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  • California-Wildfires-175

    Rick Ogden who lost his home in the Sand Fire, waits for fire updates from officials at the evacuation center in Shingle Springs, Calif., on Monday, July 28, 2014. Their home of 12 years was completely destroyed at 2pm on Saturday.(AP Photo/Steve Yeater)

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  • California-Wildfires-176

    Over a hundred residents of El Portal, Calif., on the western edge of Yosemite National Park listen to park and fire officials about the status of the evacuation and the fire in their community on Monday, July 28, 2014. Residents were told they could return to their homes at 9am Tuesday. (AP Photo/The Fresno Bee, Mark Crosse) LOCAL PRINT OUT (VISALIA TIMES-DELTA, REEDY EXPONENT, KINGBURG RECORDER, SELMA ENTERPRISE, HANFORD SENTINEL, PORTERVILLE RECORDER, MADERA TRIBUNE, THE BUSINESS JOURANL FRENSO); LOCAL TELEVISION OUT (KSEE24, KFSN30, KGE47, KMPH26)

    <ASSOCIATED PRESS

  • California-Wildfires-177

    A sign on the highway thanking fire crews fighting the Sand Fire in the rugged foothills of El Dorado county near Plymouth, Calif., on Monday, July 28, 2014, 2014. (AP Photo/Steve Yeater)

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  • California-Wildfires-178

    Rick Ogden who lost his home in the Sand Fire, waits for fire updates from officials at the evacuation center in Shingle Springs, Calif., on Monday, July 28, 2014. Their home of 12 years was completely destroyed at 2pm on Saturday.(AP Photo/Steve Yeater)

    <ASSOCIATED PRESS

SHINGLE SPRINGS, Calif. — Some firefighters battling a Northern California wildfire that prompted evacuation orders for more than 400 homes before it was brought under control were dispatched to other fires, while evacuation orders for about half of the homes in the path of a blaze in Yosemite National Park were lifted.

Fire officials today reported good progress against both blazes. The fire in the Sierra Nevada foothills east of Sacramento was 80 percent contained and holding at a little under 6 square miles.

Crews discovered six more homes destroyed by the fire, bringing the total to 19, state fire Battalion Chief Scott McLean said. The fire, which began Friday, also has claimed 48 outbuildings.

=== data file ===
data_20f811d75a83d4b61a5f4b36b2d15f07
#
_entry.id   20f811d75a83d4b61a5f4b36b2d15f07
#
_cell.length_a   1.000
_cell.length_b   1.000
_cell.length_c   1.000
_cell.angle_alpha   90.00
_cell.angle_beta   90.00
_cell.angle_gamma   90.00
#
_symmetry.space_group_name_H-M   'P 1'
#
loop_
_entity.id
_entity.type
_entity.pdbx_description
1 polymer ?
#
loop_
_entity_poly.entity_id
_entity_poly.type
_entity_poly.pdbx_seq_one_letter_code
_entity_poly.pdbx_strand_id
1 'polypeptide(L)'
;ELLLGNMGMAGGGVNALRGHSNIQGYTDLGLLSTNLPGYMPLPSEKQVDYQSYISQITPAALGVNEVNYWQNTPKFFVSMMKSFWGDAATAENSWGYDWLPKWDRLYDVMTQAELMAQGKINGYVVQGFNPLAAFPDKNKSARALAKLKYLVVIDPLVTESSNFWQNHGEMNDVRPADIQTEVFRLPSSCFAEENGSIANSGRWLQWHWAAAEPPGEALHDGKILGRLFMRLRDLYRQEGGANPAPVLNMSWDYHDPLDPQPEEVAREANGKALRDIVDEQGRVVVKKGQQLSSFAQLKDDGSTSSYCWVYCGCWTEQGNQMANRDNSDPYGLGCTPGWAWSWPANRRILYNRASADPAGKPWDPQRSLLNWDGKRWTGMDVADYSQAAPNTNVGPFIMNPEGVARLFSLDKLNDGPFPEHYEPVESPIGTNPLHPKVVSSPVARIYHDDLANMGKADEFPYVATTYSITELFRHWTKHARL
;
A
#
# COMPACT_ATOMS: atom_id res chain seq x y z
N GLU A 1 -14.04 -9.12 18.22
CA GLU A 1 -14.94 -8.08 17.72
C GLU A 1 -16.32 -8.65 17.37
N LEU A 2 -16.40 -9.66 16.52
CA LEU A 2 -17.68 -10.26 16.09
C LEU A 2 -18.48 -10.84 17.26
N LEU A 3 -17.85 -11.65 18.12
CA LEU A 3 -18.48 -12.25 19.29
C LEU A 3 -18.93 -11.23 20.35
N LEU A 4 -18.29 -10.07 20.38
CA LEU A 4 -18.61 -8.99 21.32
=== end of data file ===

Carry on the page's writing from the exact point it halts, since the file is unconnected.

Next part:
McLean said some firefighters were released Monday and more were expected to be taken off the blaze today. The total fire force was down to about 1,600, about 300 fewer firefighters than Sunday.

The Yosemite fire about 100 miles away, meanwhile, has burned through nearly 5 square miles and was 19 percent contained.

Residents of the community of Old El Portal were allowed to return home at 9 a.m. today. About 45 homes in the community of Foresta remain evacuated, park fire information spokesman Jennifer Wuchner said.

Both fires grew rapidly over the weekend before they were brought under control, underscoring the tinder-dry conditions resulting from California’s third year of drought. Residents of the Sierra foothills fire said they were forced to evacuate quickly, and some vowed to keep a list of items to take with them if another fire hits in the future.

Laurel Fulton, a 66-year-old evacuee, had to leave behind an obstinate horse.

“When the sheriff is banging on your window yelling, ‘Get out now, get out now,‘ you don’t have much of a choice,” Fulton said.

Fulton said the fire was so hot and so fast, the sand along a nearby river burned to glass, and she saw ashes the size of dollar bills. She managed to rescue four dogs, a cat and her other horse. She said her neighbor stayed behind and has been reporting that her horse is OK.

Most of the 1,200 or so evacuees were allowed to return home. Only a small number of evacuees on one street remained out of their homes Tuesday, McLean said.

Fire crews also were battling a 3-square-mile blaze in the Sierra National Forest about 60 miles northeast of Fresno that shut down some campgrounds and was threatening 28 structures, some of them homes.